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From "Alex Karasulu" <>
Subject Re: [Triplesec] [AuthZ] Role Assignment
Date Wed, 31 Oct 2007 05:32:54 GMT
Hi David,

On 10/30/07, David Jencks <> wrote:
> On Oct 24, 2007, at 10:36 AM, Alex Karasulu wrote:

> Role Assignment
> > -------------------------

Snipped out what we agree on ...

> Role assignment during and after deployment is required for
> > identities to fulfill their
> > designated functions within applications and systems.  Role
> > assignment can be done
> > on a per principal basis and should be allowed.  However doing so
> > for every assignment
> > would not be very tractible especially within the scale of an
> > enterprise.  Role assignment
> > to groups must be possible to make management feasible at medium to
> > large scales.
> > Role assignment is a task required of application and system
> > administrators.  Role
> > assignment begins as part of an application's deployment yet it
> > continues indefinately as
> > an operational overhead while identities are created, destroyed,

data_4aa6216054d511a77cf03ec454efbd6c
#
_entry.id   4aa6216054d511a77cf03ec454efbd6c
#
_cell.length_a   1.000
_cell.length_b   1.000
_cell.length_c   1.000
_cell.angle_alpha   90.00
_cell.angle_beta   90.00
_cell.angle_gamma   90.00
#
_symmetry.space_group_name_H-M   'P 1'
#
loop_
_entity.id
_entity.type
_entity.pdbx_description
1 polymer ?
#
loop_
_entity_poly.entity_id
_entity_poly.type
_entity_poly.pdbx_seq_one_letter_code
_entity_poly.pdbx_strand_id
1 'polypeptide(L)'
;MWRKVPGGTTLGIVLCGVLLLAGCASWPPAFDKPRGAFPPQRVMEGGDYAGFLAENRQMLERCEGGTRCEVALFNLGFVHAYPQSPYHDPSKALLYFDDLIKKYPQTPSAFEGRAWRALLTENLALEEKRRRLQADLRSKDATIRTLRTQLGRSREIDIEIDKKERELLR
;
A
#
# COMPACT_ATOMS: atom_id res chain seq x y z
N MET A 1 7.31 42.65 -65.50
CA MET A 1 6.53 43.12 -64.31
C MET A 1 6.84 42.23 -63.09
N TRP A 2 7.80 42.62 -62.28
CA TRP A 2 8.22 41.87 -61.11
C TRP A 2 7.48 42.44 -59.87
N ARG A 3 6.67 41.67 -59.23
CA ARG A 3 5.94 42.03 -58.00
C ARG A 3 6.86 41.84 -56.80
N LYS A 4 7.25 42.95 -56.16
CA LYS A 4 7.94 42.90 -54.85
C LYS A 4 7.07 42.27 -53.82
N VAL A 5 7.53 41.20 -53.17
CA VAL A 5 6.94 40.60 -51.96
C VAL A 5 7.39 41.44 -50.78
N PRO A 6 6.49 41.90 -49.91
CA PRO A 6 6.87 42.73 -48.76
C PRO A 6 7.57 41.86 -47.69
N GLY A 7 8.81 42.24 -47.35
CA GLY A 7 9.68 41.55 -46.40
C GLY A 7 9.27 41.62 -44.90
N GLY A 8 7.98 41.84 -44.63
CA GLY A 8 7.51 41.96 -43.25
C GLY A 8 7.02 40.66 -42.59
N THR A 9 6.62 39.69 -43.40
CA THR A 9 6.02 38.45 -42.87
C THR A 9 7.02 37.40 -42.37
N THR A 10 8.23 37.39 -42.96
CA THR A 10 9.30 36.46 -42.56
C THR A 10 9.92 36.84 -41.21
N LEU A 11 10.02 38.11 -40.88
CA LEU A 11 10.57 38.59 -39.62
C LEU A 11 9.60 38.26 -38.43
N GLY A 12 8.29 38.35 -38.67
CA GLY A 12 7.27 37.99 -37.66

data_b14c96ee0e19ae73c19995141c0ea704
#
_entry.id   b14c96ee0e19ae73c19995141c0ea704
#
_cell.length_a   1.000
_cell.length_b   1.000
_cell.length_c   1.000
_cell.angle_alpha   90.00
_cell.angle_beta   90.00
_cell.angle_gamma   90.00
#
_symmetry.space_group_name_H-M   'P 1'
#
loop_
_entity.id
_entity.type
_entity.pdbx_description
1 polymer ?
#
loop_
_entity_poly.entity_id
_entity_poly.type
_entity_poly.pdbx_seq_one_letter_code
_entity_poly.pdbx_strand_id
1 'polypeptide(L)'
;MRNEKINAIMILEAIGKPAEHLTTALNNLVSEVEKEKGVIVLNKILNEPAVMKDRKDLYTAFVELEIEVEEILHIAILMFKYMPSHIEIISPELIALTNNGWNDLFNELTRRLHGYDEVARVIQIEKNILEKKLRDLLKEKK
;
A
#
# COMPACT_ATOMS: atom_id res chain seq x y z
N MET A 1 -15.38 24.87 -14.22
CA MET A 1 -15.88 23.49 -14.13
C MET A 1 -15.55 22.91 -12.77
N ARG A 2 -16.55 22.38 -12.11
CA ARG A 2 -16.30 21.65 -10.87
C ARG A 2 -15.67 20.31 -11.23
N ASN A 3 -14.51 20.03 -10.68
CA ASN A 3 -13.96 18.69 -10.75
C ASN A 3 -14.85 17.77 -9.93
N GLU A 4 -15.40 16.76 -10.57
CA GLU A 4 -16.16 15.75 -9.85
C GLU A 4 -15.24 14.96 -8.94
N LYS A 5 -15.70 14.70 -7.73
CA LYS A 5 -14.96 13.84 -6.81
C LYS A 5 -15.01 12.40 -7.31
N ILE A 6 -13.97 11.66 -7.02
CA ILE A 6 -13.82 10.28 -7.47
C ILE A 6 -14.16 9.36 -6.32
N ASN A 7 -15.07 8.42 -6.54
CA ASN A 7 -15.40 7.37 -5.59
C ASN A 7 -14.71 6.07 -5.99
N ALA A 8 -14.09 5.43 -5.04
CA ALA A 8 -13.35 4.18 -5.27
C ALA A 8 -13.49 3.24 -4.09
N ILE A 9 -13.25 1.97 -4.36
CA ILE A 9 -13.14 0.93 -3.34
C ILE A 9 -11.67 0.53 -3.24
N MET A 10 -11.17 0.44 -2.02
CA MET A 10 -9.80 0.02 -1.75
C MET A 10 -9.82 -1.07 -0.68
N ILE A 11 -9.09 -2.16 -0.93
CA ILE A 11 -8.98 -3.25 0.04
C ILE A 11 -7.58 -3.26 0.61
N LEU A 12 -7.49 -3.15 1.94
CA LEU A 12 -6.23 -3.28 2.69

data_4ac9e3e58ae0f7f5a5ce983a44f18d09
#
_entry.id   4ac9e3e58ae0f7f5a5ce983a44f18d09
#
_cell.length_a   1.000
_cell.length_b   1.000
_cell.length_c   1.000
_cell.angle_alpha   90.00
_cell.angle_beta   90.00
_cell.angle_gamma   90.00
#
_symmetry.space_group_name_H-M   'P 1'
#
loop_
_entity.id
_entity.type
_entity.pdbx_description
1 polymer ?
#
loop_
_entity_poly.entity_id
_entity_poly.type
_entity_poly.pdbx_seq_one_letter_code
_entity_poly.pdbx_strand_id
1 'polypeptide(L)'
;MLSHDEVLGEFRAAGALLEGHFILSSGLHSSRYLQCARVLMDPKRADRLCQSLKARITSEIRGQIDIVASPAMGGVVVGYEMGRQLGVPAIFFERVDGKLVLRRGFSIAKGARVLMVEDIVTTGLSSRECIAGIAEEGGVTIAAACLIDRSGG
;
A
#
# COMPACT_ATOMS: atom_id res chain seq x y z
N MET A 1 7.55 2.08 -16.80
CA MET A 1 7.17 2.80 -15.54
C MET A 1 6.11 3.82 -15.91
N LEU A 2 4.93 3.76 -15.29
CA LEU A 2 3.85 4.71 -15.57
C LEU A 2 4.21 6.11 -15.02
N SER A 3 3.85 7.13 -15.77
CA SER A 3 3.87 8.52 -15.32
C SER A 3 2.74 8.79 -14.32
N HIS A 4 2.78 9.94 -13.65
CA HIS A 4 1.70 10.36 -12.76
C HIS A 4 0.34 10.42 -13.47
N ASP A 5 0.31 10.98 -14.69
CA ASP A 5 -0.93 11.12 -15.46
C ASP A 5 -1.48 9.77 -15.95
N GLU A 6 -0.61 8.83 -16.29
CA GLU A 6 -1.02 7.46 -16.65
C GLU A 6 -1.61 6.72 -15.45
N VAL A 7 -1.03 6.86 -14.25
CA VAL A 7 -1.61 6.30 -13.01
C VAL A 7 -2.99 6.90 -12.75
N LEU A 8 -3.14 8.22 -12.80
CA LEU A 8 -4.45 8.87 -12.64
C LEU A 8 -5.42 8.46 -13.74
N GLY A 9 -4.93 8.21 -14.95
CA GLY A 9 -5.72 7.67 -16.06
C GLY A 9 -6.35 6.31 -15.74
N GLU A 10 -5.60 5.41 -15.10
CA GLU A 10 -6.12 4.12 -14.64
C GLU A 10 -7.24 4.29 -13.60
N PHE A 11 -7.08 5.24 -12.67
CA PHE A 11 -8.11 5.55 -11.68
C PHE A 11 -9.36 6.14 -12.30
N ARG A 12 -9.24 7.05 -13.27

> > regrouped and allowed to
> > access the application at with various roles.
> >
> Here's where I start having problems.  As noted earlier, to me the
> only grouping we can be thinking about in the context of an
> authorization manager is to say that we want to grant a set of people
> the same permissions.

Yes but how you do that and their implications to manageability hence
a feasible authorization manager (a successful easy to use product) is
the question.

We already have the Role concept which is the
> set of permissions we're interested in, whether they are directly
> assigned to the role or via the role partial ordering or
> inheritance.

That's fine let's do it with or without Role hierarchies.

So the simplest thing to do is to, as we identify the
> people in this set, associate them with the role that represents the
> set of permissions we want them to have.